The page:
What is the Cost of Living in Costa Rica?

What is the Cost of Living in Costa Rica?

Is Costa Rica expensive? Yes. It is the most expensive country in Central America.

Is Costa Rica cheap? Yes. The average cost-of-living is 30% less than the United States.

If you are considering visiting Costa Rica for any substantial amount of time, the cost-of-living is an important subject. Perhaps you are a retiree considering relocation, or a student planning a semester abroad, or maybe you have the great fortune of an impending sabbatical year. In each one of these situations, it would be nice to be able to estimate your expenses and maybe even save a little money.

According to data from the OECD, IMF, and Eurostat, the overall cost-of-living is Costa Rica is 30% lower than that in the United States, and 24% lower than that of Canada.

Does that mean that everything in Costa Rica costs 30% less than it would in the United States? Absolutely, not! In fact, many products that you may enjoy in North America, are more expensive in Costa Rica.

I will explain.

Three rules-of-thumb regarding the cost-of-living in Costa Rica are:

  • Imported products are expensive and locally produced products are inexpensive

  • Energy (like gas for your auto, and electricity) is expensive and labor is inexpensive

  • Luxury items are expensive and basic necessities are inexpensive

Duties on imported items can sometimes push final consumer prices to almost double of what you would pay in North America for the same product.

This reality hit me in the face the first time that I purchased shaving cream in a grocery store in Costa Rica. My normal, familiar North American brands had a price tag of 5,000 colones or almost nine dollars. However, the shaving cream produced locally was only 800 colones, or about $1.50.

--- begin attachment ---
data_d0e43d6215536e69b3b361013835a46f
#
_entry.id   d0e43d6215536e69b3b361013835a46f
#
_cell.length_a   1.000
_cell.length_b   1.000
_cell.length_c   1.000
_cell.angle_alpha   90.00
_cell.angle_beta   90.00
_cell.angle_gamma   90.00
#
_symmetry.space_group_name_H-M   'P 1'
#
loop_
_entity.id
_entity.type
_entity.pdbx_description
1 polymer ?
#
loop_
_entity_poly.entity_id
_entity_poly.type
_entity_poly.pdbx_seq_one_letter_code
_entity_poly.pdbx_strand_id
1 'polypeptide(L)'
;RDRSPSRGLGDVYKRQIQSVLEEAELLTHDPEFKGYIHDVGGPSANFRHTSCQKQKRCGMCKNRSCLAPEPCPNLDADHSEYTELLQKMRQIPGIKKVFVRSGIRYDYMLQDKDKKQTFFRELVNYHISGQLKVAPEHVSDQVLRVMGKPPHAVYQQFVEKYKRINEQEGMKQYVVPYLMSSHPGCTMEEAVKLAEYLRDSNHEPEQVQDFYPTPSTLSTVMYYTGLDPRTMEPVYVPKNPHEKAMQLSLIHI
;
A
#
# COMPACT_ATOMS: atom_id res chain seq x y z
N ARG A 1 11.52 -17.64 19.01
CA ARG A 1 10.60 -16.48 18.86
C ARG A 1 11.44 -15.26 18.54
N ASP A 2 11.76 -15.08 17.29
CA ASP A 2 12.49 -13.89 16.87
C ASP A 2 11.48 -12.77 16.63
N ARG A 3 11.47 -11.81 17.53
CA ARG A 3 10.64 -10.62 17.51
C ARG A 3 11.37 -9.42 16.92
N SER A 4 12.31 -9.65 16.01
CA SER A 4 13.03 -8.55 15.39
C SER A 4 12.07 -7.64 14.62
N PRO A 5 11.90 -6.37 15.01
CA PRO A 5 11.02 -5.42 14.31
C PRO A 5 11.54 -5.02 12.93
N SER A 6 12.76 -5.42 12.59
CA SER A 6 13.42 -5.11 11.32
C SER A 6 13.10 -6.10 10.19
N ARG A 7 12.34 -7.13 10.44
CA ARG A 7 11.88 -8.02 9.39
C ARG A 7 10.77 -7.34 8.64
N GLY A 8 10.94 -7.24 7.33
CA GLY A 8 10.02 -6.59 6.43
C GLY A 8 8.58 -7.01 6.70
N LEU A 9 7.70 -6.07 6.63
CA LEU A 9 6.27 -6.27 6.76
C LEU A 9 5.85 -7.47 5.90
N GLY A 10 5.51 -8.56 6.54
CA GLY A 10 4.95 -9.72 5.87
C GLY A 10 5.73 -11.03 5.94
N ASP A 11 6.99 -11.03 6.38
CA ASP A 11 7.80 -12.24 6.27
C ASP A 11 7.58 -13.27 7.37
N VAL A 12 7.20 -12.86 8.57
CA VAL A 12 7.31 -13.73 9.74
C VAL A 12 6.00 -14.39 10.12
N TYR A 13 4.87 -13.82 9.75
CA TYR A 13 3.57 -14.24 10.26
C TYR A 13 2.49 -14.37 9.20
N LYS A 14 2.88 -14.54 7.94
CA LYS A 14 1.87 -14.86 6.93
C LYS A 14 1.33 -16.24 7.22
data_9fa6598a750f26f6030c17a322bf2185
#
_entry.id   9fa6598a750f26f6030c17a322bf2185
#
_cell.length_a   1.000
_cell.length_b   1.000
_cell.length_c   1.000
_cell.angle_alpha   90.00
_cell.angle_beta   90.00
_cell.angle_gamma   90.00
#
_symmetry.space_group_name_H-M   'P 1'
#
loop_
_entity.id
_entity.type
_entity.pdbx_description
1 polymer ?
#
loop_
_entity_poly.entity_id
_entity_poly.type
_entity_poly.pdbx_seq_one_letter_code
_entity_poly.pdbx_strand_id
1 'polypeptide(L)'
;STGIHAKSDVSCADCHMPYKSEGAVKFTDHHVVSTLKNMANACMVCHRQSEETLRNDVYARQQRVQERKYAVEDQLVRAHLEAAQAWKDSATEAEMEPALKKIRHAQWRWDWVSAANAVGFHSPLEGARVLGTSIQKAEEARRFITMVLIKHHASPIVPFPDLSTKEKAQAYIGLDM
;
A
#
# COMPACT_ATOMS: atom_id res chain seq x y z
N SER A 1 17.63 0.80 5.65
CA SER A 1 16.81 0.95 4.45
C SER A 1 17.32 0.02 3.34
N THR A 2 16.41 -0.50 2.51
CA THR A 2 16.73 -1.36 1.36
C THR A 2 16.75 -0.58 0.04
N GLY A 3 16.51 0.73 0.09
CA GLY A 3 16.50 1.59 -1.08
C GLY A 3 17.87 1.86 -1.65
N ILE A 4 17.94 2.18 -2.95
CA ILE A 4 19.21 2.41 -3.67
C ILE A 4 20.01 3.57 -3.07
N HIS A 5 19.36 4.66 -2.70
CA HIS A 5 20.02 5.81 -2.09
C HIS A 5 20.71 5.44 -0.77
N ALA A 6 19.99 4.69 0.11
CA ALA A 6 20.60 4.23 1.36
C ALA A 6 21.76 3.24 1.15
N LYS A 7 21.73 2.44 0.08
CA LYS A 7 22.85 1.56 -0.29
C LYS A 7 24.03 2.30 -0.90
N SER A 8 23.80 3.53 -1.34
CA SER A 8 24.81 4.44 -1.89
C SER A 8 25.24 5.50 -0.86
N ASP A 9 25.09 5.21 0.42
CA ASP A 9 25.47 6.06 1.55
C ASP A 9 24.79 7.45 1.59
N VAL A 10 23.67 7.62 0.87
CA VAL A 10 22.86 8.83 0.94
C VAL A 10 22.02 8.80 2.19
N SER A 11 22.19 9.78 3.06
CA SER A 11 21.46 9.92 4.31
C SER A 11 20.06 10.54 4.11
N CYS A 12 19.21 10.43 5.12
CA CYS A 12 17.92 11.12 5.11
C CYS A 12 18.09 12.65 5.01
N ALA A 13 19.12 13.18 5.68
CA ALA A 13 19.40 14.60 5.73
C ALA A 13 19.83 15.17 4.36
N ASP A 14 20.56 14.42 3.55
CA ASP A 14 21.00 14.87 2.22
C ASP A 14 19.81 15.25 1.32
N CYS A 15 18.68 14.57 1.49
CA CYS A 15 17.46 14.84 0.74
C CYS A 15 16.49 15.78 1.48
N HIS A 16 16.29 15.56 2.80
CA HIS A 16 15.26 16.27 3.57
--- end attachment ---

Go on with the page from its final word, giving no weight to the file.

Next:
I probably don’t have to tell you which shaving cream I chose.

Sure, the local brand was a little different than my usual brand, but it worked fine, smelled nice, and I bought it with pocket change.

Legal Resident or Long-Term Tourist

Your immigration status in Costa Rica will make a difference in your individual cost-of-living. Having legal residency as a pensionado, rentista, inversionista, or other programs, makes it cheaper to live. Health care is less expensive. It is easier to rent an apartment or home. However, there are financial requirements for each of these statuses, and it can cost a lot of money and take many months to complete the process.

Most travelers from North America and other such countries qualify for a 90-day tourist visa.

For most people that plan to stay a year or less in total in Costa Rica, residency doesn’t really make sense. By the time the process was complete, your stay may be close to over. The most common choice is to split up your stay into four parts of less than 90 days.

As your visa is about to expire, make a so-called visa run to Panama or Nicaragua, when you can spend at least three days. Then, come back and get another 90-day visa.

Cost of Transportation in Costa Rica

Cars are Expensive

The price for a 2019 Honda Accord in the United States starts at approximately $24,000. In Costa Rica, the same model starts at almost $50,000!

You would pay almost $4 per US gallon to fill up your new Honda Accord.

Public Transportation is Inexpensive

While everything associated with cars is more expensive than North America and most of Europe, public transportation is dirt cheap. In fact, one of the easiest ways to travel Costa Rica on a budget is to ride the bus.

The country is crisscrossed by inexpensive bus routes. While these buses are operated by private companies, the industry is heavily regulated by a government agency known as ARESEP.

As of March 27th, the least expensive bus rides cost 75 colones or about 13 cents in USD. These are mostly short trips in rural areas. Among the most expensive bus fares is the 8,415 colones or about 15 USD, to travel the almost 350 kilometers between San Jose and the border with Panama at Paso Canoas.

Here are some other popular routes:

  • San Jose to Atenas, which is a popular expat city, 765 colones

  • San Jose to Playas del Coco, 5,035 colones

  • San Jose to Quepos, 3,820 colones

  • San Jose to Manuel Antonio, 4,935 colones

  • San Jose to Tamarindo, 5,290 colones

  • San Jose to Poas Volcano, 1,895 colones

  • Liberia to Playa Flamingo, 1,475 colones

Taxis & Uber Can Be a Value

As of March of 2018, the proscribed rate for regular taxi service (red taxis) is 645 colones per kilometer or a little more than one US dollar. Taxis from the airport (orange taxis) are 955 colones per kilometer or $1.61.